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Greenwich: An Architectural History of the Royal Hospital for Seamen and the Queen's House, Greenwich

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John Bold. Yale University Press/English Heritage, 2001. 292pp. £50

A recurrent lament during President Mitterrand's fast-track grands projets was that they do things differently in France, writes Andrew Mead ; the British Library was, of course, exhibit A. No change there, then, suggests this book on the ensemble of buildings at Greenwich that are now a UNESCOWor ld Heritage Site: 'Finances were again proving to be uncertain . . . Work by 1709 had slowed almost to a standstill . . . Fifteen years of building had produced half a hospital - Les Invalides had been substantially completed in four.'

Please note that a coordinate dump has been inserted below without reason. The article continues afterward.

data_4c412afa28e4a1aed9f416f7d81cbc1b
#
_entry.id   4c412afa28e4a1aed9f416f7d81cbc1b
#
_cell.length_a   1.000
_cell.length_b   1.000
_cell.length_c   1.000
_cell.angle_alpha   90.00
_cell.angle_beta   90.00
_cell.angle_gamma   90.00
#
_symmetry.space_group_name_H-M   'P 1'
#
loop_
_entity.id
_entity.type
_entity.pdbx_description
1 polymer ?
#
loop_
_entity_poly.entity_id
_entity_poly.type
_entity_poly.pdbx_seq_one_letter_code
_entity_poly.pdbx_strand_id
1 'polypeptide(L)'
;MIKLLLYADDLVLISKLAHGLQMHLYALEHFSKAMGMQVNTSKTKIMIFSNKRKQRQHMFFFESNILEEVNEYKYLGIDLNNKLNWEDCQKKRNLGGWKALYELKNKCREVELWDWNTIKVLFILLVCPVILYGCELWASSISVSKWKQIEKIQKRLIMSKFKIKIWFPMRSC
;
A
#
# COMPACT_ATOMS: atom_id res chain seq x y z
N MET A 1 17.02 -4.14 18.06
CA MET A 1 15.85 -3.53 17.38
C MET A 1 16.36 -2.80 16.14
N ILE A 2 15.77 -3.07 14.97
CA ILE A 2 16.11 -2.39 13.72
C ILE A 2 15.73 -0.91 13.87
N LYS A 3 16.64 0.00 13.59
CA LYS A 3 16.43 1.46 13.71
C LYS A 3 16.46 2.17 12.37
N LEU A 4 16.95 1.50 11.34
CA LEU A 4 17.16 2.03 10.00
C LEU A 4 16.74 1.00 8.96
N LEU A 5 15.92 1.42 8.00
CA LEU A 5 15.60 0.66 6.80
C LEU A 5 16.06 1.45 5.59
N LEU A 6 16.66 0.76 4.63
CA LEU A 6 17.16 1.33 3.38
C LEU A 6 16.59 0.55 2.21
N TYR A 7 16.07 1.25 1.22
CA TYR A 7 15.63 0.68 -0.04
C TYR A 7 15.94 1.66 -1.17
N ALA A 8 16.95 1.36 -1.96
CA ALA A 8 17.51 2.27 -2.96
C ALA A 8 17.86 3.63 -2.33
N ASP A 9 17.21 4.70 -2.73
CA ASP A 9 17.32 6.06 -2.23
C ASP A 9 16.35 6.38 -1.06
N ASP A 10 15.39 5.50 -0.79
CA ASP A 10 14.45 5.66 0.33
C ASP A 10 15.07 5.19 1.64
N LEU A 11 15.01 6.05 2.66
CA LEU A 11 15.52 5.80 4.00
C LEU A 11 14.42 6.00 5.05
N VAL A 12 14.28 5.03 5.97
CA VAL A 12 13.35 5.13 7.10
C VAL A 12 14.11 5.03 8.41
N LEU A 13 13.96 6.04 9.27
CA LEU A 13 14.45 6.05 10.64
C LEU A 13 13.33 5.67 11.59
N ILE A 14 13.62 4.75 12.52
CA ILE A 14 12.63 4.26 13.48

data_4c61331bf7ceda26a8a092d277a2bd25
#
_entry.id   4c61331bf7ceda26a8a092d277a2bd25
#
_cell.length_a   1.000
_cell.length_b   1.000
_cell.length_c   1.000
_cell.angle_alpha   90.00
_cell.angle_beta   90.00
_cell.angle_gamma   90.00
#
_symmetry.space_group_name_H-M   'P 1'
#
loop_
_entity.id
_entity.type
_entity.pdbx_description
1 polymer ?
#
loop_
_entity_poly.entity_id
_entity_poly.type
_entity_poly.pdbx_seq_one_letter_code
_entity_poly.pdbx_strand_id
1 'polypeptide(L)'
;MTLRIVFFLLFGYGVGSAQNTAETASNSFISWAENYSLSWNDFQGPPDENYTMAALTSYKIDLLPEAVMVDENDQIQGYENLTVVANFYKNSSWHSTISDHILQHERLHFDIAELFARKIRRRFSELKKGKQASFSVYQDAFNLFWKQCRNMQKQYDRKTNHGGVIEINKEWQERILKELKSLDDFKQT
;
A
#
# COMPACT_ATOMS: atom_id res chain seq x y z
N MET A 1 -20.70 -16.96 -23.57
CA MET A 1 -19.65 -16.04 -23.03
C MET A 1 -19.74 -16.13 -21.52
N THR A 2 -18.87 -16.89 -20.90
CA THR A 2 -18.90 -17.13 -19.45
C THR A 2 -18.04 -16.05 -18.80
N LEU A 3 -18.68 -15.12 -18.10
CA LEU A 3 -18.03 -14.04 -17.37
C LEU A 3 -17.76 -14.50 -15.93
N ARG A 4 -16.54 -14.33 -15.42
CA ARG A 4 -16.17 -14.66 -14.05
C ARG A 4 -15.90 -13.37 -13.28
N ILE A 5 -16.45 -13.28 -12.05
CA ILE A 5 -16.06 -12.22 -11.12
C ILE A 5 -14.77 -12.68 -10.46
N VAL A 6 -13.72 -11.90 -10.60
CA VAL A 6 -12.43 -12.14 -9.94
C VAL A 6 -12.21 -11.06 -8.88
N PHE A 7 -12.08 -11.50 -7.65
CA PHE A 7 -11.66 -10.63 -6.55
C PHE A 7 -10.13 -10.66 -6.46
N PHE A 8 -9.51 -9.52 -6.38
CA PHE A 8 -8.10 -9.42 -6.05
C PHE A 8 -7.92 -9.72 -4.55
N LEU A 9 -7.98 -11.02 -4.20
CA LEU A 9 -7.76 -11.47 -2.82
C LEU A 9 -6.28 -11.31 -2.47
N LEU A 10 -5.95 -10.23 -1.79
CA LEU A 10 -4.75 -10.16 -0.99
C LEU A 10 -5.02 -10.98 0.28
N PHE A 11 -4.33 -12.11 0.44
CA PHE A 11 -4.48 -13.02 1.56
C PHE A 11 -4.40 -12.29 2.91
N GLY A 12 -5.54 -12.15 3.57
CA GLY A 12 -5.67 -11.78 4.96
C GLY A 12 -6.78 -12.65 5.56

Based on a survey by the Royal Commission on the Historical Monuments of England, begun in 1995 when the future of the former Royal Hospital for Seamen was uncertain, John Bold's lavish scholarly book, supported by many illustrations old and new, recounts the history of the hospital, Inigo Jones'Queen's House, and the landscape in which they stand in scrupulous detail.

Questions of authorship - the extent of Hawksmoor's involvement in the design of the King William Building, for instance - are considered carefully, while Bold doesn't shrink from expressing an opinion. The most recent restoration of the Queen's House (criticised in AJ 4.7.90) was, he says, 'misguided'- 'the building has been disguised and hidden by half-truths'and he calls for its presentation to be looked at anew.

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